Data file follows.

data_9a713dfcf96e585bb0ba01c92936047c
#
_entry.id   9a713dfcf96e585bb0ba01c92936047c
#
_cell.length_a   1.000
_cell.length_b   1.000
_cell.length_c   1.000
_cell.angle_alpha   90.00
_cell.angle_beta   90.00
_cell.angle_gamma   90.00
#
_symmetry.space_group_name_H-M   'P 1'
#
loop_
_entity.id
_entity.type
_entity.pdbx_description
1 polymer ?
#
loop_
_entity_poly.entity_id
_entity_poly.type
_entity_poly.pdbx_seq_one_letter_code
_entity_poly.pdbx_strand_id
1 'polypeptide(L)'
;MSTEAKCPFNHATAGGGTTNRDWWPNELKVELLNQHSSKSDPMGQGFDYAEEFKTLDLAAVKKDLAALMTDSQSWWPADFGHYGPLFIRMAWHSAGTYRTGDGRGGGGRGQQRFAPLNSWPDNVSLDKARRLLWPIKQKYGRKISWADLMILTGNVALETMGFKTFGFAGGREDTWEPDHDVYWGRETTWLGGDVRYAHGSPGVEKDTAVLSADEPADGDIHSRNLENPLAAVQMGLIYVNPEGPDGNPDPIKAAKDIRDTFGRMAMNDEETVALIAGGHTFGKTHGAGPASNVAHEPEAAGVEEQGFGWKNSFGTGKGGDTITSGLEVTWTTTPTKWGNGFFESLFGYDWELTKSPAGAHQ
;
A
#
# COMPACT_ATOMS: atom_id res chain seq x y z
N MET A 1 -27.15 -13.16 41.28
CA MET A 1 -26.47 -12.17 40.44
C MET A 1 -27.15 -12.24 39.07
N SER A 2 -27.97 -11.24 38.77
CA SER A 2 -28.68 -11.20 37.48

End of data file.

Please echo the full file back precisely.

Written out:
data_9a713dfcf96e585bb0ba01c92936047c
#
_entry.id   9a713dfcf96e585bb0ba01c92936047c
#
_cell.length_a   1.000
_cell.length_b   1.000
_cell.length_c   1.000
_cell.angle_alpha   90.00
_cell.angle_beta   90.00
_cell.angle_gamma   90.00
#
_symmetry.space_group_name_H-M   'P 1'
#
loop_
_entity.id
_entity.type
_entity.pdbx_description
1 polymer ?
#
loop_
_entity_poly.entity_id
_entity_poly.type
_entity_poly.pdbx_seq_one_letter_code
_entity_poly.pdbx_strand_id
1 'polypeptide(L)'
;MSTEAKCPFNHATAGGGTTNRDWWPNELKVELLNQHSSKSDPMGQGFDYAEEFKTLDLAAVKKDLAALMTDSQSWWPADFGHYGPLFIRMAWHSAGTYRTGDGRGGGGRGQQRFAPLNSWPDNVSLDKARRLLWPIKQKYGRKISWADLMILTGNVALETMGFKTFGFAGGREDTWEPDHDVYWGRETTWLGGDVRYAHGSPGVEKDTAVLSADEPADGDIHSRNLENPLAAVQMGLIYVNPEGPDGNPDPIKAAKDIRDTFGRMAMNDEETVALIAGGHTFGKTHGAGPASNVAHEPEAAGVEEQGFGWKNSFGTGKGGDTITSGLEVTWTTTPTKWGNGFFESLFGYDWELTKSPAGAHQ
;
A
#
# COMPACT_ATOMS: atom_id res chain seq x y z
N MET A 1 -27.15 -13.16 41.28
CA MET A 1 -26.47 -12.17 40.44
C MET A 1 -27.15 -12.24 39.07
N SER A 2 -27.97 -11.24 38.77
CA SER A 2 -28.68 -11.20 37.48